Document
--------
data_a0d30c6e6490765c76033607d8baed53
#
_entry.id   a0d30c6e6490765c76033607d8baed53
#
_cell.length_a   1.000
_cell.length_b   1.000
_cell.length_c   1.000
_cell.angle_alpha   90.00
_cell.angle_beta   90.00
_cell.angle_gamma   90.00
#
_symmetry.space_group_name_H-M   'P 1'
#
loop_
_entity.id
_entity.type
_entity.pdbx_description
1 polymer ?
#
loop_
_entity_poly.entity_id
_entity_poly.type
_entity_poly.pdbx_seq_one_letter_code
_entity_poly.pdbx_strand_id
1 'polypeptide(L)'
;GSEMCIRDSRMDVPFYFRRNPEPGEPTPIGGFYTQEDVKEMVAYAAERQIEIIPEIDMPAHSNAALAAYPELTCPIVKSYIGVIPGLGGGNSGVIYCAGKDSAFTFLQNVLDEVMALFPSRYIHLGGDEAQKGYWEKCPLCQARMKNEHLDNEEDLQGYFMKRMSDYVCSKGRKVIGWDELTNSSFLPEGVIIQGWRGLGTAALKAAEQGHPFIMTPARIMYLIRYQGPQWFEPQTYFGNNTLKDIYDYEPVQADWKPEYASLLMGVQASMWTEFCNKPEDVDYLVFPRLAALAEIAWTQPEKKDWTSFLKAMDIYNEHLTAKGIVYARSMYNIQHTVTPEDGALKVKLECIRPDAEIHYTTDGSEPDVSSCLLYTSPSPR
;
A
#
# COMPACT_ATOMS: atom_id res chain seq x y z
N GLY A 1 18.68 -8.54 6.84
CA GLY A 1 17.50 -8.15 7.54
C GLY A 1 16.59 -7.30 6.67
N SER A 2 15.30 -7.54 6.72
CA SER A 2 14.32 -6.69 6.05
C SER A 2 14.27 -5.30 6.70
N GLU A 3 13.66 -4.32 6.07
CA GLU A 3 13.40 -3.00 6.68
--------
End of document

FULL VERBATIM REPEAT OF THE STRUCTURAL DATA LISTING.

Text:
data_a0d30c6e6490765c76033607d8baed53
#
_entry.id   a0d30c6e6490765c76033607d8baed53
#
_cell.length_a   1.000
_cell.length_b   1.000
_cell.length_c   1.000
_cell.angle_alpha   90.00
_cell.angle_beta   90.00
_cell.angle_gamma   90.00
#
_symmetry.space_group_name_H-M   'P 1'
#
loop_
_entity.id
_entity.type
_entity.pdbx_description
1 polymer ?
#
loop_
_entity_poly.entity_id
_entity_poly.type
_entity_poly.pdbx_seq_one_letter_code
_entity_poly.pdbx_strand_id
1 'polypeptide(L)'
;GSEMCIRDSRMDVPFYFRRNPEPGEPTPIGGFYTQEDVKEMVAYAAERQIEIIPEIDMPAHSNAALAAYPELTCPIVKSYIGVIPGLGGGNSGVIYCAGKDSAFTFLQNVLDEVMALFPSRYIHLGGDEAQKGYWEKCPLCQARMKNEHLDNEEDLQGYFMKRMSDYVCSKGRKVIGWDELTNSSFLPEGVIIQGWRGLGTAALKAAEQGHPFIMTPARIMYLIRYQGPQWFEPQTYFGNNTLKDIYDYEPVQADWKPEYASLLMGVQASMWTEFCNKPEDVDYLVFPRLAALAEIAWTQPEKKDWTSFLKAMDIYNEHLTAKGIVYARSMYNIQHTVTPEDGALKVKLECIRPDAEIHYTTDGSEPDVSSCLLYTSPSPR
;
A
#
# COMPACT_ATOMS: atom_id res chain seq x y z
N GLY A 1 18.68 -8.54 6.84
CA GLY A 1 17.50 -8.15 7.54
C GLY A 1 16.59 -7.30 6.67
N SER A 2 15.30 -7.54 6.72
CA SER A 2 14.32 -6.69 6.05
C SER A 2 14.27 -5.30 6.70
N GLU A 3 13.66 -4.32 6.07
CA GLU A 3 13.40 -3.00 6.68